I'm not sure that we can offer you very much reassurance on this point in itself.

If one of the selection criteria is sickness absence then the days you were off sick will count towards this - regardless of whether your manager knew in advance, or whether it was an alternative to taking off more time, and regardless of how genuine the absence was. And if it is being used as a selection criterion then the employer is required to apply it "fairly" for all employees, and not to sift through the absences and decide which ones they will include and which ones they won't.

However, it's not all bleak. If what you say is correct, that others use sickness for hospital appointments, and have much more absence than you, then this will count against them in the redundancy selection. But it's a balance - the employer will set the criteria, weight them accordingly, and see who scored highest/lowest when deciding who to make redundant. If somebody else scores worse than you on all criteria then they should be selected, not you. And you might avoid redundancy even if your score for one criterion is worse than others, if you outscore them elsewhere.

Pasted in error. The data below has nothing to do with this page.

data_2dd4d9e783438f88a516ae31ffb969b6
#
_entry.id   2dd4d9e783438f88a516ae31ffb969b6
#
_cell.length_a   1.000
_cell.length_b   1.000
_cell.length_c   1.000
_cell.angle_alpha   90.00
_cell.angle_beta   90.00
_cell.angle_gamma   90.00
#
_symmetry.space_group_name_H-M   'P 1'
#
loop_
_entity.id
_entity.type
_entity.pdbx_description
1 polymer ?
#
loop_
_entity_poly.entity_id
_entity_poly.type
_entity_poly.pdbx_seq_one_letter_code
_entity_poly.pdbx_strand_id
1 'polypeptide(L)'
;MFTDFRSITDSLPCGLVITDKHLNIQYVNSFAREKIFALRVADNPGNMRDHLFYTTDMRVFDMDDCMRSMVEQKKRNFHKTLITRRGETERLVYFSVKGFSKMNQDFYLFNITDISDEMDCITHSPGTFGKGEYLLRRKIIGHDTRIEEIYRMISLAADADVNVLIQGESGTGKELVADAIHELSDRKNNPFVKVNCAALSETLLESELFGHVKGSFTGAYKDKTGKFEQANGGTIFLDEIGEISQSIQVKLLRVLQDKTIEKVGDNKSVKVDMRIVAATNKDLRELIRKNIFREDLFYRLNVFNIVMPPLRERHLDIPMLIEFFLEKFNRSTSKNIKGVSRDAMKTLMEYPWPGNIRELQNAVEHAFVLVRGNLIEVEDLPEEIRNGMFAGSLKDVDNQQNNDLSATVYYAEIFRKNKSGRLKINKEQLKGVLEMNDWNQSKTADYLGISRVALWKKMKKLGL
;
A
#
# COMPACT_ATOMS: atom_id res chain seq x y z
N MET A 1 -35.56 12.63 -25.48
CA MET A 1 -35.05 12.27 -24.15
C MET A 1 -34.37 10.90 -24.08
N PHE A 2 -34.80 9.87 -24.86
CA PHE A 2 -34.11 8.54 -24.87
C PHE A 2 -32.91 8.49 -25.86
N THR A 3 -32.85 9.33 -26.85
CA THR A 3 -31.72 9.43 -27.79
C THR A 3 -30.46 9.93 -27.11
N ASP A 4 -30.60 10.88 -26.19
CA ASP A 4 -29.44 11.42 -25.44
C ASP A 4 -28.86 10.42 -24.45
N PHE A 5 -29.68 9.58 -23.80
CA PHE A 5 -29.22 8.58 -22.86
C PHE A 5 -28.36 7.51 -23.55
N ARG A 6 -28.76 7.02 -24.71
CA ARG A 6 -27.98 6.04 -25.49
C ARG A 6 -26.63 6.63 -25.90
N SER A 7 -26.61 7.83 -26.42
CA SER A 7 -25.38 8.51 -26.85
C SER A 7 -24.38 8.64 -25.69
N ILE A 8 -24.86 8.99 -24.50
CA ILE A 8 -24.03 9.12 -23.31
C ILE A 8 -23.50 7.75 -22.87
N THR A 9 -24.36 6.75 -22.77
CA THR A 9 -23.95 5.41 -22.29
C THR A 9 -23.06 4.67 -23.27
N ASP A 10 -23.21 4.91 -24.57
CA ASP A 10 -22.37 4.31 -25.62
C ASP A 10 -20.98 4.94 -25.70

I can't offer you any reassurance - I don't have the slightest involvement in what is going on. But there is no point losing sleep over one isolated criterion, especially one where you are saying that there are other who score much worse than you. Unless and until you are actually selected for redundancy, there is little you can do here - the employer doesn't seem to be doing anything unfair. If you are selected and the criteria used were unfair then there may be scope for further action.